Putting the care IN…not on top.

This summer I heard the passionate Chris Lehmann of SLA say:

  “We need to care for children and not just about them.”

I still have the quote on an index card on my desk and the statement passes my “spaghetti test”; it stuck with me.

This week many topics went hurtling by but some that were sticking with me were:

Do we need more anti-anything programs?
Do we need to write more policies on attendance/plagiarism etc?
Do we need stamp,chess or book club to make THE difference?
Will the spirit assembly give our school spirit?

If @chriswejr did not Tweet so much 🙂 I would dig out his Tweets that got me down this path of thinking in the first place re: anti bullying policies vs. nurturing caring.

I don’t want to be cold or crass, but I was feeling doubtful that these programs, policies and 1 hour events could make the transformative change in the fabric of caring that we are chasing.

When this week I was working with my multi-grade (8 through 12) Social Media class, I was floundering, as it was challenging for us to come together around one common goal and vision. I, in my goal oriented teacher way, was trying to rush and push the process along. I wanted to get to the goal, the project, the end task, done. Come on guys, that is what we need to do….

But…in the middle of the crazy, eclectic, frustrating group conversation, it hit me, and hit me hard…this IS the goal right here, right here in front of my goal driven face.

Children of different ages, with different talents and interests coming together to complete a project that is real world and meaningful to them.

When later in the week, I spy in the hall, the little (and he is little) grade 8 in our class talking to the cool grade 11 guy in our class…there IT is

They share something, they see how they are connected, they know what they share, they know how they are similar rather than see only differences.

Later that same day in Biology 12 class, the room is energy-less, even with 27 students in it, and I look at them, look hard at them….and wonder, perhaps they are not connected to anything meaningful in here? Nothing. Why should they care? Have I given them any reason to? Or for that matter have I really cared for them, in my lack of providing them with something of meaning for their lives? 

I wonder why after all this time and all this energy: why can’t I offer something of real meaning to these young people?

What is equally mysterious, is why I have to keep this card on my desk to remind myself of the basic human emotion of caring anyway? Why do I balk when clubs and spirit day are suggested as ways to build a caring community, what is it that I am reacting to?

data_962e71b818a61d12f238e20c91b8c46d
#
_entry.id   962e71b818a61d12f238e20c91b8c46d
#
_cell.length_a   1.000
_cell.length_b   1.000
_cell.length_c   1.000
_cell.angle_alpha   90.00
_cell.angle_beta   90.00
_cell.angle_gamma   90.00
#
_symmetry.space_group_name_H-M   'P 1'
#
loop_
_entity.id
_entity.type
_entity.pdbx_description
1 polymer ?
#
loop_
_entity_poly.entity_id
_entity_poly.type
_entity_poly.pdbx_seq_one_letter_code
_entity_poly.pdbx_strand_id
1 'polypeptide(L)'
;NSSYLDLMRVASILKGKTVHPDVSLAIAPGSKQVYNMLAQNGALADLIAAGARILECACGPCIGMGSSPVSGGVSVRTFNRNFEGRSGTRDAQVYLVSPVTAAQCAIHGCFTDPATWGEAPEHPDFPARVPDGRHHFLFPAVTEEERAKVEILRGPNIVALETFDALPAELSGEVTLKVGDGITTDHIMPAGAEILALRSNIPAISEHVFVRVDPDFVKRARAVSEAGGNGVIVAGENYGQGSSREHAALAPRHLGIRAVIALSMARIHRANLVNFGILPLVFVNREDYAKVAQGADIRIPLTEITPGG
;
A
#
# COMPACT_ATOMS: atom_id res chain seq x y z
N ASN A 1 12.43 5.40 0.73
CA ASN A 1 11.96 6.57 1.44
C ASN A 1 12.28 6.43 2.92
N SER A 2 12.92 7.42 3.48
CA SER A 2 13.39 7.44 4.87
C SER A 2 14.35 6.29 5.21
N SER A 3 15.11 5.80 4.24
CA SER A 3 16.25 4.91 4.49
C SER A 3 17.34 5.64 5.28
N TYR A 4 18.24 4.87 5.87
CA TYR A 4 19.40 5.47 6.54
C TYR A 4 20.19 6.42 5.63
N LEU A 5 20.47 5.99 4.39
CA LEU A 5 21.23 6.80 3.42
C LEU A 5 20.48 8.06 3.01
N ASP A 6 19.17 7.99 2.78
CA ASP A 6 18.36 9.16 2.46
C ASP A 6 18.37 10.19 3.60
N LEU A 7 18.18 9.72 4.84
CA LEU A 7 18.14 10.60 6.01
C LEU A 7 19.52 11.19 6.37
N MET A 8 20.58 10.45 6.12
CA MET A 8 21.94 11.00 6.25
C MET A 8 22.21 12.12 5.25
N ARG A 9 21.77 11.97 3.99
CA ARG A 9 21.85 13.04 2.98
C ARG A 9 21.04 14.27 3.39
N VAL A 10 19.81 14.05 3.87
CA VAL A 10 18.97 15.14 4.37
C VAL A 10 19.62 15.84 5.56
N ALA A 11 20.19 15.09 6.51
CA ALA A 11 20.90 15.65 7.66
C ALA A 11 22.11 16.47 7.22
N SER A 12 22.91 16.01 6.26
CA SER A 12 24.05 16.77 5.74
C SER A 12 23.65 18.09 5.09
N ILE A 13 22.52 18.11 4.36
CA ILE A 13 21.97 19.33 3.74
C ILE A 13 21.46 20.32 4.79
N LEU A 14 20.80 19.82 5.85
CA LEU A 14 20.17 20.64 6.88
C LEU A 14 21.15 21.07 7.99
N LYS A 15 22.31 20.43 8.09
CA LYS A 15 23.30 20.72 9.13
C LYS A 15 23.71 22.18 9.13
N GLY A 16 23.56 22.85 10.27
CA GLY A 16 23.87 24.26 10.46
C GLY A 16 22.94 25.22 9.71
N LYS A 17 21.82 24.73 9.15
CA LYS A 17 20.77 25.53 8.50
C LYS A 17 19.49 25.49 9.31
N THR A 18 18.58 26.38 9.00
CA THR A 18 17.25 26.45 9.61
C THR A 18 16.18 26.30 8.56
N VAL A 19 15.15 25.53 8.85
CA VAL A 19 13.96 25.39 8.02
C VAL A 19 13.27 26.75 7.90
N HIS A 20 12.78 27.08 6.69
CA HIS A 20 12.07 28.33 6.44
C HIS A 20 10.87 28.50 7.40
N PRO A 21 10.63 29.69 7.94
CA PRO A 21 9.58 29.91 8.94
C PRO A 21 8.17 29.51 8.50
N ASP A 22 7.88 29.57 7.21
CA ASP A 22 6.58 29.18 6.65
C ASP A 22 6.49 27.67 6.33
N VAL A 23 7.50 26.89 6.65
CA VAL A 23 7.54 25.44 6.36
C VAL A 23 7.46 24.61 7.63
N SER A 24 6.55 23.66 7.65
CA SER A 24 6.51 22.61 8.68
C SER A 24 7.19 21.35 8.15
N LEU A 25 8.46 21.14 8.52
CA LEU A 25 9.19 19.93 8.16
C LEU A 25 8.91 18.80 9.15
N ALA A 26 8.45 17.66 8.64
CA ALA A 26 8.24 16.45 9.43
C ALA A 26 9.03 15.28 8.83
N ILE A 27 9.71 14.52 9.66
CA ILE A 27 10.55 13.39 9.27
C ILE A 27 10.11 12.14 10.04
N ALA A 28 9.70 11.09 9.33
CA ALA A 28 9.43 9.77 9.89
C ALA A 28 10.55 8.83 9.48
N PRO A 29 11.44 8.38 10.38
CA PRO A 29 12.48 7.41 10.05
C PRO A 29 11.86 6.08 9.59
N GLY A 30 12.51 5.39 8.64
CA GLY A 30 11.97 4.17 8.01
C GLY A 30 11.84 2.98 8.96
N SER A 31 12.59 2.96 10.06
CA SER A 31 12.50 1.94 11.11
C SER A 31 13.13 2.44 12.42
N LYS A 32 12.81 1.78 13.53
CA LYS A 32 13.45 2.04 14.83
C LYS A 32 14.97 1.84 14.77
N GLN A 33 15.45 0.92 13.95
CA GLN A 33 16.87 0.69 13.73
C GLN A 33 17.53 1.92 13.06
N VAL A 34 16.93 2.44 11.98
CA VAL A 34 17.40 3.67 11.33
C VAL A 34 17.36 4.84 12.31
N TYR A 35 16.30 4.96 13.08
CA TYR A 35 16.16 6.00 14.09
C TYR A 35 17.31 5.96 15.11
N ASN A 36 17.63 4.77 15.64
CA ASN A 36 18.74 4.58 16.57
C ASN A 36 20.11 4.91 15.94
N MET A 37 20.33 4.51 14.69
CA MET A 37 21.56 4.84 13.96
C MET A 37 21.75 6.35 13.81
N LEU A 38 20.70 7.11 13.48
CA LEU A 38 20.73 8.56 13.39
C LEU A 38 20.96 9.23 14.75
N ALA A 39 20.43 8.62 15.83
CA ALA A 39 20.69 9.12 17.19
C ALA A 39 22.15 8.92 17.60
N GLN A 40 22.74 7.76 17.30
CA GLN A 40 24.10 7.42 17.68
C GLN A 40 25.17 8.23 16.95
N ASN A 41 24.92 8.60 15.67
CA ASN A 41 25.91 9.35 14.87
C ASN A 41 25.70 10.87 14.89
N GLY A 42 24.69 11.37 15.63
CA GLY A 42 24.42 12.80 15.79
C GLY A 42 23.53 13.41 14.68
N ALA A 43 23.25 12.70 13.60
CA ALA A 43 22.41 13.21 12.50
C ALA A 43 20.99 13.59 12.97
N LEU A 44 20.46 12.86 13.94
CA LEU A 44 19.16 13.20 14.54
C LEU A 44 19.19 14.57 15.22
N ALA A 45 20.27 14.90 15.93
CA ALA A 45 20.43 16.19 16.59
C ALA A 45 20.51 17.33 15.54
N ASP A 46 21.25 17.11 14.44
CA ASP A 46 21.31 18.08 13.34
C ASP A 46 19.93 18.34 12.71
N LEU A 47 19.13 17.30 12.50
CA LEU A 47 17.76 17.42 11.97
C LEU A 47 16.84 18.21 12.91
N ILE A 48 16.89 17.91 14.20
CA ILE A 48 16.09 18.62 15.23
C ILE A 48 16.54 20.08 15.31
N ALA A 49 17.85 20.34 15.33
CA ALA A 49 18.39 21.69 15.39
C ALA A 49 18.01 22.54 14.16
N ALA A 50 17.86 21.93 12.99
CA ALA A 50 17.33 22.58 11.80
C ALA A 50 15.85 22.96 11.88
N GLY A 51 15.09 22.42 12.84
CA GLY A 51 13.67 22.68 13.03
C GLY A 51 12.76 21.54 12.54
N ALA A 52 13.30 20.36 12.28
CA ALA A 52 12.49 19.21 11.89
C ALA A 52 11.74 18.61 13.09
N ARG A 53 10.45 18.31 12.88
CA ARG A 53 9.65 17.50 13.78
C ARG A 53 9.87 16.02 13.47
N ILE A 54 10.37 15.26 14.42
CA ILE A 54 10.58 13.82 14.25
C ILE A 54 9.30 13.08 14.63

When I look at them and wish they would care about something, the wishing is not enough. There has to be something of real value and depth to care about. You can’t care if you feel like a disembodied zombie sucking up liquified facts that some chief zombie has liquified for you. To care for someone you first have to feel connected to someone, be willing to share and willing to risk the sharing. Be willing…to have the feeling…in your heart. This is not something you can add-on later like a picture to a wall. The caring has to be in the walls, in the floor, and in the foundation.

If someone was to offer you a bag of sharp shards of pottery fragments, and then command you: “Care about and carry with you this bag of sharp useless bits! Trust me, one day in the FAR off future, this bag of seemingly useless sharp fragments will magically glue together to form an exquisite and functional plate. Just trust me here kids!”

When I hear Chris Kennedy say:

” No longer is change about what we used to have and are losing but what we could have and what we are gaining when we move to that next spot.”

I see IT.

But simultaneously I get a tightening sadness in my throat, as although I can fathom it, I can’t make it real. Or rather I do not know how to make it real.

Am I talking crazy stuff?

If not…. do YOU know how to make this real? 

My fragmented pieces of the metaphorical broken plate, bowl, or vase, so sharp, cutting and divisive, clearly defining the differences between us….could in another medium give meaning, could show us how we are the same and share…if we let our broken fragments mix with others’ shards to become a beautifully eclectic co-created mosaic of meaning.

Just how?

One thought on “Putting the care IN…not on top.

  1. Good stuff, I love those days where I rein in the part of me that just wants to get through stuff and focuses on the awesome, crazy conversation that sticks with them way more than the putative goal for the day!

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